The disparity in cash on hand also cuts across racial lines. A 2019 Federal Reserve Board survey reveals a significant disparity in savings between whites and Blacks, Hispanics and other races.
2019 Federal Reserve Board Survey of Consumer Finances: Average Savings Balance by Race
- White: $51,400
- Other: $33,900
- Hispanic: $16,700
- Black: $8,600
How did we get here?
The U.S. is the richest country in the world, yet our personal savings rate lags way behind other countries that have a stronger tradition of saving and more generous social safety nets.
There are several explanations offered for why Americans save less than other countries:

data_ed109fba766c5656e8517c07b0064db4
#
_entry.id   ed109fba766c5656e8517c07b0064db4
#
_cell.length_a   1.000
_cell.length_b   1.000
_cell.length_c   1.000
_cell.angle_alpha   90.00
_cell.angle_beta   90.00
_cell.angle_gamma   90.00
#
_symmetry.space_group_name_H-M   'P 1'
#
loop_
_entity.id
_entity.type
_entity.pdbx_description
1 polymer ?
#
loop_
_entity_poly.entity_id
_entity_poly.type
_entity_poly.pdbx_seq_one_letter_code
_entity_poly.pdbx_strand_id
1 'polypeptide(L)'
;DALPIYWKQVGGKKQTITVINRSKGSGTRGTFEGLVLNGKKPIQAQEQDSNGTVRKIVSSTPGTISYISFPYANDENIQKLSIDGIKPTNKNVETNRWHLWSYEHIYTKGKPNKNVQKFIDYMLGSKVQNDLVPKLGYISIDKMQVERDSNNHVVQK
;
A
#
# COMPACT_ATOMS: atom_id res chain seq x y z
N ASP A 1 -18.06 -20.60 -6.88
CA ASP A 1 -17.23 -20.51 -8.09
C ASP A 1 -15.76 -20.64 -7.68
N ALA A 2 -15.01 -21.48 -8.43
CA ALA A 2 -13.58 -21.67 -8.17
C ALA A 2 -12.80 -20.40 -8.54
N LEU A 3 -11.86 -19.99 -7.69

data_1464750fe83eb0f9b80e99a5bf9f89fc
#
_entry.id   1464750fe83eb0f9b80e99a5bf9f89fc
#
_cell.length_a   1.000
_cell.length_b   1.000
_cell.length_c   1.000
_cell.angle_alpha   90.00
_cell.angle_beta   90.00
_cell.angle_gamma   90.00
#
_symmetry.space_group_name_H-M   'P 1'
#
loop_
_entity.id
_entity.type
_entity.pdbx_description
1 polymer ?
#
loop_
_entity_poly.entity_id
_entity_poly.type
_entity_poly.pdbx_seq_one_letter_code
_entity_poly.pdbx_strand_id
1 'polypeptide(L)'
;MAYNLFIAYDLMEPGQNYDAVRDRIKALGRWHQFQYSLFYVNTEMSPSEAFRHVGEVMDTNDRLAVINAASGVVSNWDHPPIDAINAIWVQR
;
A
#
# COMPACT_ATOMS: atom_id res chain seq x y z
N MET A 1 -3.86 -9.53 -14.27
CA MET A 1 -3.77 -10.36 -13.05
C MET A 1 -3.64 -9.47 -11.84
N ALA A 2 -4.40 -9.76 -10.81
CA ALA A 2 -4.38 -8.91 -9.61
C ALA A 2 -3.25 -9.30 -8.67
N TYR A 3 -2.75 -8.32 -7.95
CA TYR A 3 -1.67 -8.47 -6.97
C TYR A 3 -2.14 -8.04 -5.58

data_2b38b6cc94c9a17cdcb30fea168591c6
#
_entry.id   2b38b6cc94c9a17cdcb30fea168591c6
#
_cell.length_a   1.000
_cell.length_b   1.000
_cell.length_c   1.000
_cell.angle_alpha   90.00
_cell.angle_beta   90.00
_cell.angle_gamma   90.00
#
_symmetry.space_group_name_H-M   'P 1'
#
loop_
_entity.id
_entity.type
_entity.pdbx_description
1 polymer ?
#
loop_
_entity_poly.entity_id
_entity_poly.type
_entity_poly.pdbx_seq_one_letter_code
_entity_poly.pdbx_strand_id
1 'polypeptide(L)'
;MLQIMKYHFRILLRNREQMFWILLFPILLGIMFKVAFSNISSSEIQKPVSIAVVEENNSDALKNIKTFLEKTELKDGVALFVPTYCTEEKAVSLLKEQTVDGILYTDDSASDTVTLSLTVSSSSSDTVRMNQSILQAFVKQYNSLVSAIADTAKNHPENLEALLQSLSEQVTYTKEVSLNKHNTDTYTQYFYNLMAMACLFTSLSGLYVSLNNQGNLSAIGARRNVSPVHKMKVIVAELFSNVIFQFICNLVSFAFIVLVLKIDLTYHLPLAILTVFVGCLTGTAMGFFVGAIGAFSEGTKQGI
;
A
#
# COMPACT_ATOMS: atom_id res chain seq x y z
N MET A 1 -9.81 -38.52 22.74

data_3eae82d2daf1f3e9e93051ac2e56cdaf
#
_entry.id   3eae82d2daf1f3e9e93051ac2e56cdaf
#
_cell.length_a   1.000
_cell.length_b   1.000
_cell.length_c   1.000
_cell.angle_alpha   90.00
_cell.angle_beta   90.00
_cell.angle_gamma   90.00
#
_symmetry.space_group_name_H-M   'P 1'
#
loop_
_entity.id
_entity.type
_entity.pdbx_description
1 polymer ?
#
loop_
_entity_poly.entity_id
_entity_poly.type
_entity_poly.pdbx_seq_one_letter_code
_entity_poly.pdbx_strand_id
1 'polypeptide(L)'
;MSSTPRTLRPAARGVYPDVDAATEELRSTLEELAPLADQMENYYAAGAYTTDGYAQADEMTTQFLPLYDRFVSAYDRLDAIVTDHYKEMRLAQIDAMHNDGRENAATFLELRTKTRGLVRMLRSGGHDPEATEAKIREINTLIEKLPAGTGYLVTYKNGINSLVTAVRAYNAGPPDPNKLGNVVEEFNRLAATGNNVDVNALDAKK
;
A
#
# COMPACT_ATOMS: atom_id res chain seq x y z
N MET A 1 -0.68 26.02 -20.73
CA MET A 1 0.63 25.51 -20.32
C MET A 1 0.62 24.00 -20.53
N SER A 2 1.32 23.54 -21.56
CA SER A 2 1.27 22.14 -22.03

- Other countries have a culture of saving for the future and for larger upcoming purchases. U.S. society is built more around consumption.
- Other countries that top the list (Japan, South Korea, Netherlands and France) have more generous social programs which cover expenses Americans normally cover out of pocket (e.g. child care and healthcare expenses.)
- Other countries have a negative stigma surrounding the use of debt and borrowing. Meanwhile, U.S. household debt has maxed out at nearly $17 trillion in 2021.
- Income inequality in other countries is lower than in the U.S., leading to more equal distribution of wealth and therefore resources to save and invest.
- Some economists argue that even our language affects our relationship with the future (and therefore the need to save) like in this TED talk.
Our disconnect between spending and saving comes at a steep cost over a lifetime.